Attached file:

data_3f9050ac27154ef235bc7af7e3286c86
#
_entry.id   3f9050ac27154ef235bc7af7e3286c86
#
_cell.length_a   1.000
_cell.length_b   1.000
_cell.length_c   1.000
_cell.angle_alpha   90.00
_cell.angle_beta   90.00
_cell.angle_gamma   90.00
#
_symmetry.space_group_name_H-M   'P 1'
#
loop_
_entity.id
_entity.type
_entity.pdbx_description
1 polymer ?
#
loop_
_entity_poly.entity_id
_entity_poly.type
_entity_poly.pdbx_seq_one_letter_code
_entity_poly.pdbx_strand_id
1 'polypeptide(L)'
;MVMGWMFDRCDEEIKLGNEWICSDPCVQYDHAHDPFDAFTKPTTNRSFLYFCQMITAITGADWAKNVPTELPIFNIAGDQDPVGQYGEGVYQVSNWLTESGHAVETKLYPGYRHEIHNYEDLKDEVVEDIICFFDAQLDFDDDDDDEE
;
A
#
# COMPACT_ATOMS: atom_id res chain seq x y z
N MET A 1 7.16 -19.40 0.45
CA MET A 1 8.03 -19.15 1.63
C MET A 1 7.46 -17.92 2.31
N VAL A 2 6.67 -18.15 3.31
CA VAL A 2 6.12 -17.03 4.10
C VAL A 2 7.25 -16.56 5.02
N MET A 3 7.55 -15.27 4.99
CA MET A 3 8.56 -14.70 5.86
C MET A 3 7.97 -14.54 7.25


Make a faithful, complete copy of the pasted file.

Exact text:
data_3f9050ac27154ef235bc7af7e3286c86
#
_entry.id   3f9050ac27154ef235bc7af7e3286c86
#
_cell.length_a   1.000
_cell.length_b   1.000
_cell.length_c   1.000
_cell.angle_alpha   90.00
_cell.angle_beta   90.00
_cell.angle_gamma   90.00
#
_symmetry.space_group_name_H-M   'P 1'
#
loop_
_entity.id
_entity.type
_entity.pdbx_description
1 polymer ?
#
loop_
_entity_poly.entity_id
_entity_poly.type
_entity_poly.pdbx_seq_one_letter_code
_entity_poly.pdbx_strand_id
1 'polypeptide(L)'
;MVMGWMFDRCDEEIKLGNEWICSDPCVQYDHAHDPFDAFTKPTTNRSFLYFCQMITAITGADWAKNVPTELPIFNIAGDQDPVGQYGEGVYQVSNWLTESGHAVETKLYPGYRHEIHNYEDLKDEVVEDIICFFDAQLDFDDDDDDEE
;
A
#
# COMPACT_ATOMS: atom_id res chain seq x y z
N MET A 1 7.16 -19.40 0.45
CA MET A 1 8.03 -19.15 1.63
C MET A 1 7.46 -17.92 2.31
N VAL A 2 6.67 -18.15 3.31
CA VAL A 2 6.12 -17.03 4.10
C VAL A 2 7.25 -16.56 5.02
N MET A 3 7.55 -15.27 4.99
CA MET A 3 8.56 -14.70 5.86
C MET A 3 7.97 -14.54 7.25